I’ve been working so hard on the Dos Passos legacy lately, I wrote a poem about it:
When I was a boy I knew books;
sharks, rays, barracudas,
Fujita scale tornadic intensity,
cirrus, cumulocirrus, cumulonimbus clouds,
Hercules holding up the world, no tears, no help.
I knew books, and
my grandfather, John Dos Passos,
was just a famous writer gone before I was born,
just a name I couldn’t get right.
I was a boy with a life and snowballs to make,
and he was history,
old like the aboriginal stories I learned in grade school,
old like the dream time when formed rivers, lakes, and all creation.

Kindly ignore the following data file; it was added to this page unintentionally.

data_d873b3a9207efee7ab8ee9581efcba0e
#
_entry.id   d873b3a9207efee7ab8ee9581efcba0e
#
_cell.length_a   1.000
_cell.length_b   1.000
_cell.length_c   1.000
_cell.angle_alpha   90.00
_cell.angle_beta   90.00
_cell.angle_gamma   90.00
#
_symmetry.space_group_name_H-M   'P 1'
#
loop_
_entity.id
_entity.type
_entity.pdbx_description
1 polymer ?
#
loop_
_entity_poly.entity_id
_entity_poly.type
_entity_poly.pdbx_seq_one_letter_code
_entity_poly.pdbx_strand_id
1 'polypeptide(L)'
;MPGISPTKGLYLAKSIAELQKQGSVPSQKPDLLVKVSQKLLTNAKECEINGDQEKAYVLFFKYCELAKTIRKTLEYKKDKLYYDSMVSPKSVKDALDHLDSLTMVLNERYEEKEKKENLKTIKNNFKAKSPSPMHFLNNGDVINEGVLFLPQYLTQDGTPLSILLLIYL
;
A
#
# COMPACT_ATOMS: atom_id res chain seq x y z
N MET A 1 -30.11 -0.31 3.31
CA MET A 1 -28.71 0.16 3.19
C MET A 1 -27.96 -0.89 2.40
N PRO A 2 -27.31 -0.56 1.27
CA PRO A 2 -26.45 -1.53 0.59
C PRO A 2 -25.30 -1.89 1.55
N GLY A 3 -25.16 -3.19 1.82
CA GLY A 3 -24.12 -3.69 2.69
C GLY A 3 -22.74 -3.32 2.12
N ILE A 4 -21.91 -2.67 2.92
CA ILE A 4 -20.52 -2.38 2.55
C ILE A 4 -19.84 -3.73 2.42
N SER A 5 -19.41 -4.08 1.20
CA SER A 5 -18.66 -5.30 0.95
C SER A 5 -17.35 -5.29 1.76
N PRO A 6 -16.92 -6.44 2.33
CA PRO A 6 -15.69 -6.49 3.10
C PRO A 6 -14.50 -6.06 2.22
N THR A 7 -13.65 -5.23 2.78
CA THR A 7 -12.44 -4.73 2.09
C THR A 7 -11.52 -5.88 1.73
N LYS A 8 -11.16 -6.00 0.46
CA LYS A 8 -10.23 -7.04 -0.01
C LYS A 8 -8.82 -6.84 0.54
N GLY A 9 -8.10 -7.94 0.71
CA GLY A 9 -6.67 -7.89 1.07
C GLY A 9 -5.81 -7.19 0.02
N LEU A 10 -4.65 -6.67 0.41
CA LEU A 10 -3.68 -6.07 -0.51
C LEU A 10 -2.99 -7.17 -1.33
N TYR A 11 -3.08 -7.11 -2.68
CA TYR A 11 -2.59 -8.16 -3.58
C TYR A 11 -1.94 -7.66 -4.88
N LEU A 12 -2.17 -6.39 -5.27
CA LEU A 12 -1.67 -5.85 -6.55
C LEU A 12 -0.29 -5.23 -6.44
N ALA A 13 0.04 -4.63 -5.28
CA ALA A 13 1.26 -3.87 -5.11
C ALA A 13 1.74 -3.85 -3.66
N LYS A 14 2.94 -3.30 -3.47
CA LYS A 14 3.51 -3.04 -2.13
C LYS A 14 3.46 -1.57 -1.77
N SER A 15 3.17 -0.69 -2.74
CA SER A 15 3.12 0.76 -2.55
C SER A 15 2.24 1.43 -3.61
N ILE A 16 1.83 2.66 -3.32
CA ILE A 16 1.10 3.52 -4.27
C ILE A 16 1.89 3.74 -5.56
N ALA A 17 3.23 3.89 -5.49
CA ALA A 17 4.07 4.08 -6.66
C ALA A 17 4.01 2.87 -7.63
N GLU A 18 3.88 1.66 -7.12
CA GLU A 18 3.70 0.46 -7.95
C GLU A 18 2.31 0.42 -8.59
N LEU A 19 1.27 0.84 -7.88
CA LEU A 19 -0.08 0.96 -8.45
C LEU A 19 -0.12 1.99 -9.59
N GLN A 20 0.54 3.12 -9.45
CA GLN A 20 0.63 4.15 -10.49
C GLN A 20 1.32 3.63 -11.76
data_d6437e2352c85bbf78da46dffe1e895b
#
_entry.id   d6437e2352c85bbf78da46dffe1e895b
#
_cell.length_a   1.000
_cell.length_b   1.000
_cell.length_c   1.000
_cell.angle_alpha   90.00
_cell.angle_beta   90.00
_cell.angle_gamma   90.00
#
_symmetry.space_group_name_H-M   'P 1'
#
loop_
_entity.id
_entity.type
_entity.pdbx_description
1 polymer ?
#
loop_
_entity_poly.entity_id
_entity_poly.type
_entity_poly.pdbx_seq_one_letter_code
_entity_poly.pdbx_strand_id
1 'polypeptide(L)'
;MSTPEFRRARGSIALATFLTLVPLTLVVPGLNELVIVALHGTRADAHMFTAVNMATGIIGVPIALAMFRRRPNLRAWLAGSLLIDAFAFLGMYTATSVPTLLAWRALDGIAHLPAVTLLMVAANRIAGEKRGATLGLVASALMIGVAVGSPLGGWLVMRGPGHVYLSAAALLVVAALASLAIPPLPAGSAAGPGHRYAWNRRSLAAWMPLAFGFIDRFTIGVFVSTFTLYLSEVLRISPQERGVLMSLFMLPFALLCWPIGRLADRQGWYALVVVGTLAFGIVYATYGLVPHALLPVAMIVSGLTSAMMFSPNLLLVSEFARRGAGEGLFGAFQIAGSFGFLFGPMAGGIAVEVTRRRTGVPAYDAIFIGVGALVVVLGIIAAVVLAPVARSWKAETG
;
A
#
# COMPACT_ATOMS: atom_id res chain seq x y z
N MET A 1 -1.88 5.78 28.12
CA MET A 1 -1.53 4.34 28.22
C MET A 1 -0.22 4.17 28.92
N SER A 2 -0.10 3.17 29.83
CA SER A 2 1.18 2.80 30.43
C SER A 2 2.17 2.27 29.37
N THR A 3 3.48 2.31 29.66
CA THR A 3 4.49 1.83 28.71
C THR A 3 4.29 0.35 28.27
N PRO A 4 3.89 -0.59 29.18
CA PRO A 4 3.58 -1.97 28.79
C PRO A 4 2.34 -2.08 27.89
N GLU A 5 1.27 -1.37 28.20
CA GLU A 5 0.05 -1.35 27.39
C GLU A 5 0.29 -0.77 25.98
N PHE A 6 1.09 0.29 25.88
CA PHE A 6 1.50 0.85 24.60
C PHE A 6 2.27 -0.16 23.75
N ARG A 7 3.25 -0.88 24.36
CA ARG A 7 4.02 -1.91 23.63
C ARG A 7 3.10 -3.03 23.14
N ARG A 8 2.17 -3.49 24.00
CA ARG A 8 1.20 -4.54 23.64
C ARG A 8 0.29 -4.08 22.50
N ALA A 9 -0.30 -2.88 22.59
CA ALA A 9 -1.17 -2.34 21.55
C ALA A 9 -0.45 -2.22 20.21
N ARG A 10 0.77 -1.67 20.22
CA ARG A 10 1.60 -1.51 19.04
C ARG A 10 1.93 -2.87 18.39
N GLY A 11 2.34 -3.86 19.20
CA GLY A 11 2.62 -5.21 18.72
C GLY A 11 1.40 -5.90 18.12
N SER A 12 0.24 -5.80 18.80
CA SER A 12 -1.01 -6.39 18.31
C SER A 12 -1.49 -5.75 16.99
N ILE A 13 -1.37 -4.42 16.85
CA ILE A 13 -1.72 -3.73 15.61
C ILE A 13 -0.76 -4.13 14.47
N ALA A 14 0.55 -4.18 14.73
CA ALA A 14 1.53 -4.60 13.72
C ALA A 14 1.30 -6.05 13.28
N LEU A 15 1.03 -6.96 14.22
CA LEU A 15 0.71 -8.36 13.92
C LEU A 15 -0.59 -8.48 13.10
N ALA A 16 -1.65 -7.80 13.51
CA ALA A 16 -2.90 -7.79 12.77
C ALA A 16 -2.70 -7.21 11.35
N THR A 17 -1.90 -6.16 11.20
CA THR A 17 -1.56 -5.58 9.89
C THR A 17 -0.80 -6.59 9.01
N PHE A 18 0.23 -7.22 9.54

I was a boy with a strong young heart,
tearing leaves off tulip poplar trees.
I knew books, I said,
until I wrote a book of my own.
Now, I’m Dos Passos-savvy.
Now, it’s a triumvirate of syllables,
an easy name for critics to forget,
for neoconservatives to coopt,
for liberals to cheer.
It’s still a hard name to get right.
It’s a name on the bookshelf
between Dickens and Dostoevsky,
a name on a gravestone in Westmoreland County, Virginia.
Stuck in perpetual May, Dos Passos Farm is home.
I tell of bobwhite quail wake-up calls on Saturday morning,
bald eagles jousting with ospreys and always winning,
wild turkeys fussing across green-turquoise wheat,
snapping turtles for beagles to chastise,
magnolias for children to climb,
and the field of crocuses you planted.
I know your dining room, your dumbwaiter,
your downstairs libraries, your upstairs libraries,
your painting of a red mountain village that reminds me of Spain,
and the writing desk where you chronicled America.